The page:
On September 7th, Jaguar Land Rover (JLR), which sold nearly 600,000 vehicles in 2016, announced that as of 2020 every new car they produce will be either fully electric or a hybrid. It follows in the wake of Volvo, who sell a similar number of vehicles, who announced that they would be down the same from 2019.
It is a strong move and one that makes a huge amount of sense in the current market, where the electric car market is increasing in popularity. The recent Frankfurt motor show was also dominated by companies like BMW, Audi, and Mercedes, all of whom unveiled new electric cars. With Nissan also launching their new Leaf, the most popular electric car in the world, and Tesla also beginning production on their Model 3, there is now a huge variation of electric cars to choose from across a huge variety of budgets.
Many have described the move to only producing electric and hybrid as an innovation, but is it really?
The move by JLR is one that has some incredibly important benefits, not simply in terms of the optics and practicalities of moving away from fossil fuels, but also in the fact that they produce one of the most prestigious cars in the world - the Range Rover. Jay-Z even rapped about the car in his 1998 song Imaginary Player, when he compared the difference between a 4.0 litre and 4.6 litre version. Celebrities from David Beckham through to Madonna have one, and even the Queen of England famously drives one. With this car that is synonymous with celebrity, wealth, and status available in only electric or hybrid, people will see the most photographed people in the world using this technology.
This will have a huge impact in the same way that seeing celebrities using iPods in the mid 2000’s was one of the key reasons why Apple became so successful and allowed them to push on and create the world-changing iPhone. The success of this phone then saw other follow suit with their versions, which until now saw the majority of phones used in the developed world use broadly similar technologies. Could this move eventually see a similar thing happening with cars?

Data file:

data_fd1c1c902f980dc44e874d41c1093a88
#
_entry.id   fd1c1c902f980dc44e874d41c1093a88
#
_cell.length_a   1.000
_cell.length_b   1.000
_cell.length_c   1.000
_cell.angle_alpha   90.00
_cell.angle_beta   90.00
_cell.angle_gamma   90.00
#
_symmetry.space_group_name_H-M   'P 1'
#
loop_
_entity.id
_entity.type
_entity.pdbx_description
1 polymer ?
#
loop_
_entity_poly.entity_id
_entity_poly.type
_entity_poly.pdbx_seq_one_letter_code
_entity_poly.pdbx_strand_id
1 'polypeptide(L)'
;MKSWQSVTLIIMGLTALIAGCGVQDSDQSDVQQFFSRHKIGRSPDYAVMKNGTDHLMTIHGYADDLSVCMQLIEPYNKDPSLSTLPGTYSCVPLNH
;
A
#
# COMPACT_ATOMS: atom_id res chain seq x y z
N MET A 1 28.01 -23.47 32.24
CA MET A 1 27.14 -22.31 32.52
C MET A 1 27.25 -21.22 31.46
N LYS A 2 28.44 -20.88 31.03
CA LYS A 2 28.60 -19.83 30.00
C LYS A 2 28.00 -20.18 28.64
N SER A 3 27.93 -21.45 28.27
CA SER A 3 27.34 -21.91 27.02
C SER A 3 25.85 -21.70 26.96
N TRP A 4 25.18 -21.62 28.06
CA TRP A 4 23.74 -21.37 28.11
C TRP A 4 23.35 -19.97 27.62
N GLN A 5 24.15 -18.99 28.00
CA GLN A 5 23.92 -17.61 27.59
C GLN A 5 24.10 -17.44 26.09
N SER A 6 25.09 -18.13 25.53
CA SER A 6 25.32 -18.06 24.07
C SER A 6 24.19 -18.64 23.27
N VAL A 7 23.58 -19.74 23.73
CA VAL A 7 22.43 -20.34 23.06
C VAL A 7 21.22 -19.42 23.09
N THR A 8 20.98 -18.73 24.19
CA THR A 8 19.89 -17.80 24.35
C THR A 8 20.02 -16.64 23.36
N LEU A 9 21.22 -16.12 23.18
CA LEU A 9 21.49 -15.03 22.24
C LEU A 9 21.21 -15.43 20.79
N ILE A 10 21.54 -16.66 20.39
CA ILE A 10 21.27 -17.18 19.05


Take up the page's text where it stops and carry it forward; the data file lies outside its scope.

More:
It is also a smart business move, as the market is clearly heading towards an electric future with a very clear upwards curve towards 2040, where Bloomberg predict that 35% of all new vehicle sales will be of electric cars. A key turning point is going to be 2022 when electric cars are projected to cost the same amount as internal combustion engine models. With this move taking place 2 years prior, JLR are positioning themselves to take advantage of the changing markets and aligning themselves with a technology that is very much in the ascendency.
In addition to that it gives the brand a potential new user base given the optics of the move. At present JLR cars are seen as luxurious but ultimately very polluting, with MPG considerably higher than most other cars, especially in Europe and Asia. Through transferring all cars to become more environmentally friendly, one of the key stigmas that surround the brand will disappear, making it more appealing to the growing number of consumers who make purchases for environmental reasons.
However, whilst each of these points shows that JLR are making an intelligent and informed decision that will benefit them in the future, this is not an innovative decision. Rather than creating something new, it is instead reacting to the market and pre-empting future growth. Describing this as innovation may be something that some would be comfortable with, but the reality is that this has more to do with market positioning than innovation.
Rather, a development that has had a fraction of the same coverage may well be the real innovation; the Jaguar E-Type Zero. This is the famous Jaguar E-Type, which has been retrofitted with an electric drivetrain to bring what Enzo Ferrari referred to as ‘the most beautiful car in the world’ into the 21st century. The idea is relatively simple and given that it is currently a concept car, limited in scope, but nonetheless it shows a strong level of innovative thinking. Through bringing electrification to classic cars, Jaguar is showing that retrofitting this technology is possible on even the most beautiful cars from over 50 years ago.